# In this chapter we study the properties of a plasma in an electric ﬁeld Our treatment of magnetized plasmas will await consideration of individual charged particle orbits in spatially and time varying electric and magnetic ﬁelds presented in Chapter Thus in this chapter the Lorentz force is simple F qE We look at basic phenomena such as plasma breakdown equilibrium di usion and plasma wall interactions including sheath physics and Langmuir probes To commence let us look at plasma equilibrium in the presence of an E ﬁeld

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Niveau: Supérieur, Doctorat, Bac+8
Chapter 3 GASEOUS ELECTRONICS In this chapter we study the properties of a plasma in an electric ﬁeld. Our treatment of magnetized plasmas will await consideration of individual charged particle orbits in spatially and time varying electric and magnetic ﬁelds presented in Chapter 4. Thus in this chapter, the Lorentz force is simple F = qE. We look at basic phenomena such as plasma breakdown, equilibrium, di?usion and plasma-wall interactions, including sheath physics and Langmuir probes. To commence, let us look at plasma equilibrium in the presence of an E-ﬁeld. 3.1 Plasma in an Electric Field Force balance – no collisions In this section we look at the force balance between plasma pressure and electric ﬁeld, ignoring the e?ects of collisions. Under these conditions, we retrieve the Boltzmann relation for a plasma immersed in a spatially varying electric potential (electric ﬁeld). To show this, we take E = Ek. The z-component of the plasma equation of motion Eq. (2.89) then reduces to mn [ ∂u ∂t + (u.?)u ] z = qnE ? ∂p ∂z where we have ignored collisions (i.e. we ignore di?usion processes). We simplify by further assuming that the system is in steady state (∂/∂t = 0) and that velocity gradients can be ignored, in which case the left side of the equation vanishes.

• ionized magnetized

• collision

• plasma

• di?usion coe?cient

• therefore very

• time between

• ions behind

• temperature plasma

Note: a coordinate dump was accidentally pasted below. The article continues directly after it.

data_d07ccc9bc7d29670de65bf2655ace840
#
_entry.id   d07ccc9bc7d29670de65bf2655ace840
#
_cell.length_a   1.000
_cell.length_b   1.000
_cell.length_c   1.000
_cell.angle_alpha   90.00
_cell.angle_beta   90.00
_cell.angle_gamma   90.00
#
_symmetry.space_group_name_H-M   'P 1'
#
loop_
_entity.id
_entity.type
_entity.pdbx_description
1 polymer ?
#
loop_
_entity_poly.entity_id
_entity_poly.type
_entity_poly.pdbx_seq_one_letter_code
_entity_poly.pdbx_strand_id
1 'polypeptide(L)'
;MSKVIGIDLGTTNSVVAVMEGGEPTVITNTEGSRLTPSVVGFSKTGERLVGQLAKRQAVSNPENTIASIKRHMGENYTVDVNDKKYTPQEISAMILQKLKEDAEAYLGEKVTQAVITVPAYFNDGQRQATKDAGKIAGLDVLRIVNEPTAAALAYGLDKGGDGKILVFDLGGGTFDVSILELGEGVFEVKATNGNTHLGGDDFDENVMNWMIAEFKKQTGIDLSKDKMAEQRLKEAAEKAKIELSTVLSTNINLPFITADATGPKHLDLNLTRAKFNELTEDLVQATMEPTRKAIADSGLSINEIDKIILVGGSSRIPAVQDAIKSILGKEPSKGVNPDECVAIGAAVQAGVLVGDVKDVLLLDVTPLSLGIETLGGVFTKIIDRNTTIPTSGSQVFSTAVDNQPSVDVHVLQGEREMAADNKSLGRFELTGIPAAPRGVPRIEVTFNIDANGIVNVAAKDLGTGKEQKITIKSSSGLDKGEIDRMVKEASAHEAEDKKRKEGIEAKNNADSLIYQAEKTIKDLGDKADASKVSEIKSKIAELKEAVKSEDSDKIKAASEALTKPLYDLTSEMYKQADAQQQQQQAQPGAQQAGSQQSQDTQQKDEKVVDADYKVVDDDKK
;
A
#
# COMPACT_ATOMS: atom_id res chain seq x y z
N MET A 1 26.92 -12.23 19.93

• electron temperature

Sujets

##### Electron temperature

Informations

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Chapter 3
GASEOUS ELECTRONICS
In this chapter we study the properties of a plasma in an electric ﬁeld. Our
treatment of magnetized plasmas will await consideration of individual charged
particle orbits in spatially and time varying electric and magnetic ﬁelds presented
in Chapter 4. Thus in this chapter, the Lorentz force is simple F = qE.We
look at basic phenomena such as plasma breakdown, equilibrium, diﬀusion and
plasma-wall interactions, including sheath physics and Langmuir probes. To
commence, let us look at plasma equilibrium in the presence of an E-ﬁeld.
3.1 Plasma in an Electric Field
Force balance – no collisions
In this section we look at the force balance between plasma pressure and electric
ﬁeld, ignoring the eﬀects of collisions. Under these conditions, we retrieve the
Boltzmann relation for a plasma immersed in a spatially varying electric potential
ˆ(electric ﬁeld). To show this, we take E = Ek.The z-component of the plasma
equation of motion Eq. (2.89) then reduces to

∂u ∂p
mn +(u.∇)u = qnE−
∂t ∂z
z
where we have ignored collisions (i.e. we ignore diﬀusion processes). We simplify
by further assuming that the system is in steady state (∂/∂t =0) and that
velocity gradients can be ignored, in which case the left side of the equation
vanishes. Substituting for∇p from Eq. (2.101) (the electrons have high thermal
conductivity) gives
∂n
qnE = k T .B
∂z66
Taking q =−e and E =−∂φ/∂z =0 gives
∂φ k T ∂nB e e
e =
∂z n ∂ze